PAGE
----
Over the life of a producing well, more than a million gallons comes out, and after the initial flowback the rest is known as produced water.
In Pennsylvania, treating that water for metals and total dissolved solids and radioactive materials at public treatment plants has caused problems.
Hydrofracking for natural gas is on hold in New York while the Department of Health reviews its potential health impacts. If New York permits the controversial drilling technique, one of the obstacles is how to handle the huge amounts of wastewater produced by each fracked well.
In Pennsylvania, drillers are increasingly using private treatment plants as a way to deal with all that waste.
Tom Johnson, a hydrogeologist in Clifton Park, NY, says the challenges drillers faced brought the private companies in.
"Where there's some profits to be made, obviously, somebody will come in and develop a business to meet the need that industry has," says Johnson.
In the last few years, Williamsport, Pennsylvania has become a center for the drilling industry, including for private treatment plants.
The cheaper option is underground injection, the wastewater goes into the well untreated. But those are mostly found in Ohio, a long way from Northeast Pennsylvania.
According to Johnson, the lack of injection wells in Northeast Pennsylvania and New York can be overcome.
"If you hear characterizations that say this water can't be treated, it's kind of nonsensical because there's a very, very large water treatment industry out there that treats wastewater on a daily basis," says Johnson.
In Susquehanna, officials from Cabot Oil and Gas say the company recycles 100 percent of its wastewater and uses it to frack new wells. They're spared the hardest step in purification because salty water can be reused for fracking.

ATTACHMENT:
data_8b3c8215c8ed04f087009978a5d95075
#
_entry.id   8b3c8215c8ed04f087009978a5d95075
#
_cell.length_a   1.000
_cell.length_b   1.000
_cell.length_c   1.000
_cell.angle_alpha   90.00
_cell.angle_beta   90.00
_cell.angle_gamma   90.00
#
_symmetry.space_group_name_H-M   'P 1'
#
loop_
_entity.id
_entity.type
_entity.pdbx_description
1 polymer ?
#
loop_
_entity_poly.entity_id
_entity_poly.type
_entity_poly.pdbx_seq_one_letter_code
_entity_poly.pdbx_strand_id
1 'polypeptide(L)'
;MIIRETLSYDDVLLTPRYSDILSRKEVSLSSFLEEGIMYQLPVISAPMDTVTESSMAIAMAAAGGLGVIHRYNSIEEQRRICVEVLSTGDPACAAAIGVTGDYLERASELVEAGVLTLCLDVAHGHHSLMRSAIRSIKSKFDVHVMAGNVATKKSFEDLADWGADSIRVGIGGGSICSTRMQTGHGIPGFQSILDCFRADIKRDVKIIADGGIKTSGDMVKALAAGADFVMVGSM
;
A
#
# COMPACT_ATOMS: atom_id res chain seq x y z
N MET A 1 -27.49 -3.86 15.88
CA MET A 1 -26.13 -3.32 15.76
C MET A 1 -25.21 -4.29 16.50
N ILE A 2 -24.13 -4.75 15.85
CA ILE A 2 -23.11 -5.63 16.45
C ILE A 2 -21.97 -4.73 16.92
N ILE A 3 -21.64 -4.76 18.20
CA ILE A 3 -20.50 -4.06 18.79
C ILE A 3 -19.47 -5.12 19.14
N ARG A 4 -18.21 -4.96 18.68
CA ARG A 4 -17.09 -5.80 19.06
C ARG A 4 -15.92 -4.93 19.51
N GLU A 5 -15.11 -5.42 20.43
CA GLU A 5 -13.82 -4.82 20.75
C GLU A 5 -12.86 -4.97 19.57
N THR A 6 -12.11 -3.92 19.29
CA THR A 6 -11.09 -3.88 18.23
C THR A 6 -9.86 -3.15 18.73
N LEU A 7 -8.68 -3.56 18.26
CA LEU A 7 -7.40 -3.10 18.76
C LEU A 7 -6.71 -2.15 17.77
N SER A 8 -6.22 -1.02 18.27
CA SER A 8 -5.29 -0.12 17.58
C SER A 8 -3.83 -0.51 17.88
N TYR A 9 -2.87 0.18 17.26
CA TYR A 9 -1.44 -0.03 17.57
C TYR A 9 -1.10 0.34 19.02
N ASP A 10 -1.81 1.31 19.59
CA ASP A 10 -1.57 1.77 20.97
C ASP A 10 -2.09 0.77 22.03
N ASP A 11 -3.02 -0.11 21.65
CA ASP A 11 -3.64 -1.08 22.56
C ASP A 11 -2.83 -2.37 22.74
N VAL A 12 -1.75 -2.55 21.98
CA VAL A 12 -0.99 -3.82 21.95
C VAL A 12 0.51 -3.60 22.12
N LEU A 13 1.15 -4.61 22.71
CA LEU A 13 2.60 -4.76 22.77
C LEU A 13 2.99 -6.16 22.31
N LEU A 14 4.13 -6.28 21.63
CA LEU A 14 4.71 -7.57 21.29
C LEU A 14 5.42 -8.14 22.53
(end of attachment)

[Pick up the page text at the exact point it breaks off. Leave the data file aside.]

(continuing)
At a temporary facility in Springville, Pennsylvania, Cabot's wastewater moves through a series of tanks protected from the weather by plastic tarps and a floor of steel plates.
Mark Banyas supervises the plant for a treatment company called Chemtech Industries. He says the facility can handle multiple wells at once and it takes about 3 hours to go through the whole process.
When the water comes in, it's muddy and obviously contaminated. Chemicals are added to separate the solids from the water and, in the end, and clear, salty water is left. The solid waste is then compressed into a clay-like bricks and sent to landfills.
Some companies also use mobile treatment technologies at well sites. Multiple wells are drilled at each well pad, so the water that comes back up from one can be treated and sent down another, or trucked to a site nearby.
A company in Long Island called Advanced Waste and Water Technologies uses an electric charge to fully treat wastewater.
Another called Filtersure uses a system with multiple filters to recycle it.
Brian Rahm of Cornell's Water Research Institute says these sorts of systems are likely to be used in New York if hydrofracking moves here. And the water that can't be recycled will probably be shipped to disposal plants in Pennsylvania.
"To truck the waste from Broome County down to Williamsport is probably not that big of a deal. I think they'll probably use that capacity," says Rahm.
He says that the most important thing isn't whether or not wastewater can be treated. It's whether the Department of Environmental Conservation can enforce the rules they've spent the last five years creating.
"That to me seems the biggest problem right now is not being quite sure how New York DEC is going to undertake all the things they say they're going to undertake," says Rahm.
According to Rahm, there needs to be a lot of drilling before water treatment plant operators, which need permits from the state and the federal government, start building new plants in New York.
Reporting by the Innovation Trail is supported by the Corporation for Public Broadcasting. Visit innovationtrail.org.